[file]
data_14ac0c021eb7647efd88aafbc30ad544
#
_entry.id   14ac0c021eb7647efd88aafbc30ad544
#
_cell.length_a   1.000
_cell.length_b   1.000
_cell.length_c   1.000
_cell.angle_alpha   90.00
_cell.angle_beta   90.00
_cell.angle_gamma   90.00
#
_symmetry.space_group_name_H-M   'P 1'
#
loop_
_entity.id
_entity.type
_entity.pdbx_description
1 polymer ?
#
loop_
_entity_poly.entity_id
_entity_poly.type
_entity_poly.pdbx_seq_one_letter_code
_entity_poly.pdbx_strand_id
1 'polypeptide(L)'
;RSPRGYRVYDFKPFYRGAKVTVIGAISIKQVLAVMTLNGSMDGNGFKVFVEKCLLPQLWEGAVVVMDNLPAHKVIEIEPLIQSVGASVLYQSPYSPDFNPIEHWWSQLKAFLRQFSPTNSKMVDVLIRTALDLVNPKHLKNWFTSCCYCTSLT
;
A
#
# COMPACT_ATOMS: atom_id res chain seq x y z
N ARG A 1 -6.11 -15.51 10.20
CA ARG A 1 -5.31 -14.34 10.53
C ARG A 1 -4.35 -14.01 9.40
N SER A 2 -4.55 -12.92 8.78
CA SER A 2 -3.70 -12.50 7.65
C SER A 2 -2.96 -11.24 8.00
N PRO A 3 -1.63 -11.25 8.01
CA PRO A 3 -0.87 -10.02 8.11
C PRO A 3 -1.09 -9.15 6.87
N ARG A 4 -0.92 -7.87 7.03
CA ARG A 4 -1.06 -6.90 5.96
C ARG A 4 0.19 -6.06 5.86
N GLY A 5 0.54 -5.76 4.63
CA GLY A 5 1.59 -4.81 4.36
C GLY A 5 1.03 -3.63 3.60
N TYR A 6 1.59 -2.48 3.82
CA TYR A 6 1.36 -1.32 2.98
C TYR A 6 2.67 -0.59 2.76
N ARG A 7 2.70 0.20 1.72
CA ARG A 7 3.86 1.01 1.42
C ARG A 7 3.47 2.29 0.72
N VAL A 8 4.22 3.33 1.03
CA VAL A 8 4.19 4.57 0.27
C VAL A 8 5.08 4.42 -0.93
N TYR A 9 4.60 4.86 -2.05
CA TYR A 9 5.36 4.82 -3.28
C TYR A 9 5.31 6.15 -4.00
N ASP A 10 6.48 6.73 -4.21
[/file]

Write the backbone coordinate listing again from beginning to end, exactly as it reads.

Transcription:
data_14ac0c021eb7647efd88aafbc30ad544
#
_entry.id   14ac0c021eb7647efd88aafbc30ad544
#
_cell.length_a   1.000
_cell.length_b   1.000
_cell.length_c   1.000
_cell.angle_alpha   90.00
_cell.angle_beta   90.00
_cell.angle_gamma   90.00
#
_symmetry.space_group_name_H-M   'P 1'
#
loop_
_entity.id
_entity.type
_entity.pdbx_description
1 polymer ?
#
loop_
_entity_poly.entity_id
_entity_poly.type
_entity_poly.pdbx_seq_one_letter_code
_entity_poly.pdbx_strand_id
1 'polypeptide(L)'
;RSPRGYRVYDFKPFYRGAKVTVIGAISIKQVLAVMTLNGSMDGNGFKVFVEKCLLPQLWEGAVVVMDNLPAHKVIEIEPLIQSVGASVLYQSPYSPDFNPIEHWWSQLKAFLRQFSPTNSKMVDVLIRTALDLVNPKHLKNWFTSCCYCTSLT
;
A
#
# COMPACT_ATOMS: atom_id res chain seq x y z
N ARG A 1 -6.11 -15.51 10.20
CA ARG A 1 -5.31 -14.34 10.53
C ARG A 1 -4.35 -14.01 9.40
N SER A 2 -4.55 -12.92 8.78
CA SER A 2 -3.70 -12.50 7.65
C SER A 2 -2.96 -11.24 8.00
N PRO A 3 -1.63 -11.25 8.01
CA PRO A 3 -0.87 -10.02 8.11
C PRO A 3 -1.09 -9.15 6.87
N ARG A 4 -0.92 -7.87 7.03
CA ARG A 4 -1.06 -6.90 5.96
C ARG A 4 0.19 -6.06 5.86
N GLY A 5 0.54 -5.76 4.63
CA GLY A 5 1.59 -4.81 4.36
C GLY A 5 1.03 -3.63 3.60
N TYR A 6 1.59 -2.48 3.82
CA TYR A 6 1.36 -1.32 2.98
C TYR A 6 2.67 -0.59 2.76
N ARG A 7 2.70 0.20 1.72
CA ARG A 7 3.86 1.01 1.42
C ARG A 7 3.47 2.29 0.72
N VAL A 8 4.22 3.33 1.03
CA VAL A 8 4.19 4.57 0.27
C VAL A 8 5.08 4.42 -0.93
N TYR A 9 4.60 4.86 -2.05
CA TYR A 9 5.36 4.82 -3.28
C TYR A 9 5.31 6.15 -4.00
N ASP A 10 6.48 6.73 -4.21